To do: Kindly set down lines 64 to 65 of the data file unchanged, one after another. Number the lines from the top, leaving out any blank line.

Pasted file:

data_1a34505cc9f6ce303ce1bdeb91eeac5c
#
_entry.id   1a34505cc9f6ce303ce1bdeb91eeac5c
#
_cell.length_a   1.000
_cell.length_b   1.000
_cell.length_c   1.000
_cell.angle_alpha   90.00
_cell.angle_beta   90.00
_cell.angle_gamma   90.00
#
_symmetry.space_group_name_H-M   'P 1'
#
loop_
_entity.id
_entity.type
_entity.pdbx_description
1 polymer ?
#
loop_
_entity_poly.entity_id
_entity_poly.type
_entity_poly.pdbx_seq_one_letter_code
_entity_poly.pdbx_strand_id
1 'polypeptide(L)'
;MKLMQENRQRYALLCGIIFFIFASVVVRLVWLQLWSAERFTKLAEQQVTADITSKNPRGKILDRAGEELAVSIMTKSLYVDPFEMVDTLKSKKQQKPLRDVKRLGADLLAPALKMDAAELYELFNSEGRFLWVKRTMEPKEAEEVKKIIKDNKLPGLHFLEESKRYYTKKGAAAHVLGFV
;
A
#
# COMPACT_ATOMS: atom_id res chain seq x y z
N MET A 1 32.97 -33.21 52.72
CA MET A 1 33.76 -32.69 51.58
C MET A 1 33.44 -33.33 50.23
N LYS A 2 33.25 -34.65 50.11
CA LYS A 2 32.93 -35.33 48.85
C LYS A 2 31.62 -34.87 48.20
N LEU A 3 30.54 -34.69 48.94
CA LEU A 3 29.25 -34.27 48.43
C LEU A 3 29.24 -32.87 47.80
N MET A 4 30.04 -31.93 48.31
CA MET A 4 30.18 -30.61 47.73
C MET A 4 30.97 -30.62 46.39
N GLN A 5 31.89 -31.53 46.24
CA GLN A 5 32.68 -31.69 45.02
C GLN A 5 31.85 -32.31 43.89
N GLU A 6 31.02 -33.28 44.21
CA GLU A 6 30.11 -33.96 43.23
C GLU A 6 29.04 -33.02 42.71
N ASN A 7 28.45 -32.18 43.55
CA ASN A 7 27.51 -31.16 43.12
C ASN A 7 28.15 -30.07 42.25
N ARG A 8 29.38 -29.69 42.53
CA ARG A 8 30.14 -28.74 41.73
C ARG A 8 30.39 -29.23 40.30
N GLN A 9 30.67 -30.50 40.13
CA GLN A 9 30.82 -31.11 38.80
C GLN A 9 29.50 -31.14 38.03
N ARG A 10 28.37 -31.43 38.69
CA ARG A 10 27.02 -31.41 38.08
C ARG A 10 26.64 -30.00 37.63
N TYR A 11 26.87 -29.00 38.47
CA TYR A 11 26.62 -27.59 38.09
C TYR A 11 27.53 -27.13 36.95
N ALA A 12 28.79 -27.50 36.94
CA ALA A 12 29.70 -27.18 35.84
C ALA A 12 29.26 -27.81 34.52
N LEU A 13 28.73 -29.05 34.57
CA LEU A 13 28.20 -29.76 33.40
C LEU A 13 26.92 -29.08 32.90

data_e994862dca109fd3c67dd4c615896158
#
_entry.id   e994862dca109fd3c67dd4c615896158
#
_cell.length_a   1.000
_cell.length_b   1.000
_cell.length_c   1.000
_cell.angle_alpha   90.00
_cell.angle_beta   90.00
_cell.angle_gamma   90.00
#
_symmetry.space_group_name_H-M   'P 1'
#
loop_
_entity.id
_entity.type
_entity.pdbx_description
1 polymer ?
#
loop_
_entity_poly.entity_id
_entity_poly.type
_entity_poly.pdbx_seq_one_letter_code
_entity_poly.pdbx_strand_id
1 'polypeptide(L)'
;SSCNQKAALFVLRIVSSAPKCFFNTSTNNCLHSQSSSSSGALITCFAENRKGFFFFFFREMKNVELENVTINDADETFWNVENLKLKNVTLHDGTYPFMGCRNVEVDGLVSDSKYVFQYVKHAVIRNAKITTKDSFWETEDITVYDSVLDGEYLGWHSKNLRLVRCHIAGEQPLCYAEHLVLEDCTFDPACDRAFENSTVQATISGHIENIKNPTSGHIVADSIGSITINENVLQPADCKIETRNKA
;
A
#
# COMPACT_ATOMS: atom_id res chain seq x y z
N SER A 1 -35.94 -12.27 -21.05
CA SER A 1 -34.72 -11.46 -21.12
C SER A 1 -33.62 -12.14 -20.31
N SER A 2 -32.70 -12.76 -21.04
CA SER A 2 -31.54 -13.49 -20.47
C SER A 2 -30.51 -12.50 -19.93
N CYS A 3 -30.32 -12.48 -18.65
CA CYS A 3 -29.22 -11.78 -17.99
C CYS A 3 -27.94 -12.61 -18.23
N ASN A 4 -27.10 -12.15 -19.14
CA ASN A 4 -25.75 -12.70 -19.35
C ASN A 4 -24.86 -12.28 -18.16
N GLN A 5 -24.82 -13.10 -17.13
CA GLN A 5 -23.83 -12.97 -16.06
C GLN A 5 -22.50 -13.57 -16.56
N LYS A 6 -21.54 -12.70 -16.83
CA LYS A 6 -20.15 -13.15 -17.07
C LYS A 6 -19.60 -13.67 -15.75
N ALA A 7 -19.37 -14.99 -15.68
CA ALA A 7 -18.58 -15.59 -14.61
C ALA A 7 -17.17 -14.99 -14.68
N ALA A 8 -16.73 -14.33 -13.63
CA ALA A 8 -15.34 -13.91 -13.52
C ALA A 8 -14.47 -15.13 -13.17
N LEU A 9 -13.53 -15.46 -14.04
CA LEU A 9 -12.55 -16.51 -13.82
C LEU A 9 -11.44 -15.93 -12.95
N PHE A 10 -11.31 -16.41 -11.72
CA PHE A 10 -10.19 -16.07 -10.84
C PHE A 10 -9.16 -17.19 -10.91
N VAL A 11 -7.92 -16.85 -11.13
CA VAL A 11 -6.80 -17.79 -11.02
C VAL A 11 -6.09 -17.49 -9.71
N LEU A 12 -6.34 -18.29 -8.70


N ALA A 12 28.79 -27.50 36.94
CA ALA A 12 29.70 -27.18 35.84